He has been explicitly clear to me about not wanting to be in a relationship. He has spoken of his fear of it, his hesitancy, his inability. This conversation occurred weeks ago and I stuck in there, telling myself that the connection we have was enough to justify me settling for just enough. And yet, here I was. Across the table from this man I adore, giving the moment all of me. My kindness, my humor, my intelligence. Those elements were reciprocated, however I realized that those parts of me are too much to give to a person who cannot and will not be more to me. Because it closes the door to anyone else, and makes it more difficult for me to believe that there is a man out there who is my match without me having to make compromises and justifications to fit the space he holds for me.
10. I've begun to shift out of our friendship. It's been messy and confusing, and sometimes I can't do it without being a bitch. This feels terrible and the piece that it missing is telling him why this shift has occurred.
11. It scares me to be that vulnerable and honest even though it's the right thing to do.
12. #11 applies to many other areas in my life.
13. I have intimacy issues, duh.
14. I also create mighty evidence to the contrary.
15. I miss my LA and my friends.
16. I graduated in December with a 3.8, and I am damn proud of having a Masters degree in Psychology.
17. I'm amazing.
18. I promise to say that more.
I fully intend to work my way through the #resound posts, although I wanted to take a moment to reflect on the past few months, days, hours, minutes.
I've recently eschewed the notion of creating resolutions at the beginning of the year. I often feel like I am not up to keeping a promise to myself for a year, and the mere thought makes me want to buckle under it.
This year I'm reconsidering this idea.
There is a collective consciousness that surrounds the ending of one year and the beginning of another. I feel that we are all, in our unique and meaningful ways, taking stock of things and events that have happened in 2011 and considering those things that haven't. And we are also looking forward to the things that we intend to accomplish in the days and months and year ahead of us.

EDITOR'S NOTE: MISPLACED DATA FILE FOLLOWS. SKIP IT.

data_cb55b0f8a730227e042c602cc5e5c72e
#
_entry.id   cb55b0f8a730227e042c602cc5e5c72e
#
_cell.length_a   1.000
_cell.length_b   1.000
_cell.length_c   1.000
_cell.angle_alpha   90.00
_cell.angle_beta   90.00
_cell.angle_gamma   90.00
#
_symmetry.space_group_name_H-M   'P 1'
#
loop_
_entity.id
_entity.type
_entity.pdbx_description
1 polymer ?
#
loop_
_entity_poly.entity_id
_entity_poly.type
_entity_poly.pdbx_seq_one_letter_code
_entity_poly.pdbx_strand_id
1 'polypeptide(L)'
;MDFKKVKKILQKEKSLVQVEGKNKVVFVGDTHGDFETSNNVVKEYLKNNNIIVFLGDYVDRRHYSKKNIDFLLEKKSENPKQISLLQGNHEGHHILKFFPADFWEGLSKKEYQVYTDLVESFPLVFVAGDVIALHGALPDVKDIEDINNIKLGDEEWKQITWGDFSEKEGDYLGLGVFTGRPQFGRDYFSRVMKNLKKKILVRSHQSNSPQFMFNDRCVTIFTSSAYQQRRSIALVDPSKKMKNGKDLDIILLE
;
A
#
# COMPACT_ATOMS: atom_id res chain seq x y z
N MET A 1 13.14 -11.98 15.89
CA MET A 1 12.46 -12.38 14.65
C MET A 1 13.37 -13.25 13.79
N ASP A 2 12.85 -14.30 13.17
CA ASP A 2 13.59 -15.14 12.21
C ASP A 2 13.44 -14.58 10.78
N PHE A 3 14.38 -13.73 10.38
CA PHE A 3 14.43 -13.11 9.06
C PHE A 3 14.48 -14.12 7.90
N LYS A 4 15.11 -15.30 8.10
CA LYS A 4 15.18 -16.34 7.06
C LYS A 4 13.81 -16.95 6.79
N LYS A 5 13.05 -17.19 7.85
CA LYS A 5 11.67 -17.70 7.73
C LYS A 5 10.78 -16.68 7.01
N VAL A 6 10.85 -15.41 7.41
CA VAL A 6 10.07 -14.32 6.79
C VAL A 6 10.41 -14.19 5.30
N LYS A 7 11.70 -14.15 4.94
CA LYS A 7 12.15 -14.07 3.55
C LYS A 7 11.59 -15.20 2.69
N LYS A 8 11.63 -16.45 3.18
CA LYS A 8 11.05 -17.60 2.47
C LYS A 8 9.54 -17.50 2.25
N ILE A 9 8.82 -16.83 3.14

For me, rather than looking at resolutions from the perspective of lack and failure, or from where I could have been better or different, this year I'm choosing something else.
I'm been in the middle of an emotional sea change that began in August, and that reached it's zenith two weeks ago. I realized how important it is for me to step into my feelings and express them without being consumed by the fear and insecurity that I so easily allow to hold me back.
It has become vitally necessary for me to be at peace with my inner world and to not have regrets. This perspective evolved exponentially once I began to spend time with people who are at the end of their life; some of whom no longer have the use of language or any traditional means to express themselves.
I have the means right now. Right this minute.
No longer will my fear of being rejected by others be bigger than my desire and need to be seen and heard.
I am grateful for a community of friends who continually support this in me. The truth is that I have been my own biggest obstacle when it comes to being vulnerable and believing that I am worth the hugeness that comes with being a part of a loving and intimate relationship.
Moving forward into this new year that I am so fortunate to be alive for, I will step into believing that I am enough, that I am deserving of love, without giving in to self-doubt and fear.
Shakespeare encapsulated this feeling that is radiating through me with these simple words...
This above all: to thine own self be true.
If your life was a television show, what would its theme song be? What music would be cued at the start of the show or when you entered a scene?
Think about this past year. Is there a song that you've heard that has really struck a chord, one that has spoken to you? Maybe there's a song that goes along with your one word for 2011. Maybe there is a song that you've heard that instantly cheers you up or makes you think of a special moment that happened this year?
Ben Harper was a huge part of my musical world this year, and here are the three songs that reflect this most deeply.
#1 Where Could I Go
The band began fully plugged in. It was the first time I had heard this song, as I was not yet familiar with the gospel in Ben Harper's repertoire. He powerfully sang a few verses into the microphone, and then stepped to the edge of the stage. I was there, standing in the middle, one person back. (You can see my head if you really want to.)
All of us in the audience looked at each other as Ben Harper stood with eyes closed, his toes touching the edge. And then he leaned his head back and sang and sang and sang. Without a microphone. His voice filled up the entire Warfield in ways that I could feel. The audience was at once dumbstruck and dumbfounded, with chills dancing up our spines. It was an amazing moment to be a part of and it absolutely changed me.
Life is much too short to sit and wonder
Who's gonna make the next move and will slowly pull you under when you've always got something
I don't want to wait a lifetime
Yours or mine, yours or mine